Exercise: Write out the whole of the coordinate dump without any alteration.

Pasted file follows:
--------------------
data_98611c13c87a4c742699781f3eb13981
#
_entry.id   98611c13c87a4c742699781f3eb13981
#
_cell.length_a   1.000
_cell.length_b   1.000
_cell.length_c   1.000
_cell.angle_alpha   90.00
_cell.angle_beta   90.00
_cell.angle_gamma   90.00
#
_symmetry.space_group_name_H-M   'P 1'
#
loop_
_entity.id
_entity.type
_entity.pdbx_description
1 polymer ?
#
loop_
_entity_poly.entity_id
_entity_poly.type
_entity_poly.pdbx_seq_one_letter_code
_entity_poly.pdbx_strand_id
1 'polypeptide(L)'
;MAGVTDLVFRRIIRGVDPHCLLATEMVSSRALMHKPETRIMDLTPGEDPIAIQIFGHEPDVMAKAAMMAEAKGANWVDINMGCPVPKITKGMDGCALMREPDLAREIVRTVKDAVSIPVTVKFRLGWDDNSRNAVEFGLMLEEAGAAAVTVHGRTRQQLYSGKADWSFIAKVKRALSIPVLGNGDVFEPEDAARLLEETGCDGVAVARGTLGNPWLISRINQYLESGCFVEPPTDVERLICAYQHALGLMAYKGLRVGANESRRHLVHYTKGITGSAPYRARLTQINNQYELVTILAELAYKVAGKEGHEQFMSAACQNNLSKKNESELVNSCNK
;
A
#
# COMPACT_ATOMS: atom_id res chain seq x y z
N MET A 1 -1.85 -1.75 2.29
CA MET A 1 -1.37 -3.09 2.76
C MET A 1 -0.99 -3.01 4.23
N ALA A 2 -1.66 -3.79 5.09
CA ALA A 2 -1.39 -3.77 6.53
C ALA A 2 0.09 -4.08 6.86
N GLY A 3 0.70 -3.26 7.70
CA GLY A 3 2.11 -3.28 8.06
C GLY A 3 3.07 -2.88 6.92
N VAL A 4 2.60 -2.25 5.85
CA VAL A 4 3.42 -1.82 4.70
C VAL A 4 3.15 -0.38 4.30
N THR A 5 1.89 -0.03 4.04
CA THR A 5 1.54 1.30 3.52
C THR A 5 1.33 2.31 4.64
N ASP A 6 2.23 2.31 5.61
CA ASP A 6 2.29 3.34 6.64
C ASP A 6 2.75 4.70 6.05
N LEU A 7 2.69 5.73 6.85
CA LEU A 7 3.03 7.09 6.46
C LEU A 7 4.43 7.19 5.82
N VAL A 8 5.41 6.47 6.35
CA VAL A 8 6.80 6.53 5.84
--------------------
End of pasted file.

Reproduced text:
data_98611c13c87a4c742699781f3eb13981
#
_entry.id   98611c13c87a4c742699781f3eb13981
#
_cell.length_a   1.000
_cell.length_b   1.000
_cell.length_c   1.000
_cell.angle_alpha   90.00
_cell.angle_beta   90.00
_cell.angle_gamma   90.00
#
_symmetry.space_group_name_H-M   'P 1'
#
loop_
_entity.id
_entity.type
_entity.pdbx_description
1 polymer ?
#
loop_
_entity_poly.entity_id
_entity_poly.type
_entity_poly.pdbx_seq_one_letter_code
_entity_poly.pdbx_strand_id
1 'polypeptide(L)'
;MAGVTDLVFRRIIRGVDPHCLLATEMVSSRALMHKPETRIMDLTPGEDPIAIQIFGHEPDVMAKAAMMAEAKGANWVDINMGCPVPKITKGMDGCALMREPDLAREIVRTVKDAVSIPVTVKFRLGWDDNSRNAVEFGLMLEEAGAAAVTVHGRTRQQLYSGKADWSFIAKVKRALSIPVLGNGDVFEPEDAARLLEETGCDGVAVARGTLGNPWLISRINQYLESGCFVEPPTDVERLICAYQHALGLMAYKGLRVGANESRRHLVHYTKGITGSAPYRARLTQINNQYELVTILAELAYKVAGKEGHEQFMSAACQNNLSKKNESELVNSCNK
;
A
#
# COMPACT_ATOMS: atom_id res chain seq x y z
N MET A 1 -1.85 -1.75 2.29
CA MET A 1 -1.37 -3.09 2.76
C MET A 1 -0.99 -3.01 4.23
N ALA A 2 -1.66 -3.79 5.09
CA ALA A 2 -1.39 -3.77 6.53
C ALA A 2 0.09 -4.08 6.86
N GLY A 3 0.70 -3.26 7.70
CA GLY A 3 2.11 -3.28 8.06
C GLY A 3 3.07 -2.88 6.92
N VAL A 4 2.60 -2.25 5.85
CA VAL A 4 3.42 -1.82 4.70
C VAL A 4 3.15 -0.38 4.30
N THR A 5 1.89 -0.03 4.04
CA THR A 5 1.54 1.30 3.52
C THR A 5 1.33 2.31 4.64
N ASP A 6 2.23 2.31 5.61
CA ASP A 6 2.29 3.34 6.64
C ASP A 6 2.75 4.70 6.05
N LEU A 7 2.69 5.73 6.85
CA LEU A 7 3.03 7.09 6.46
C LEU A 7 4.43 7.19 5.82
N VAL A 8 5.41 6.47 6.35
CA VAL A 8 6.80 6.53 5.84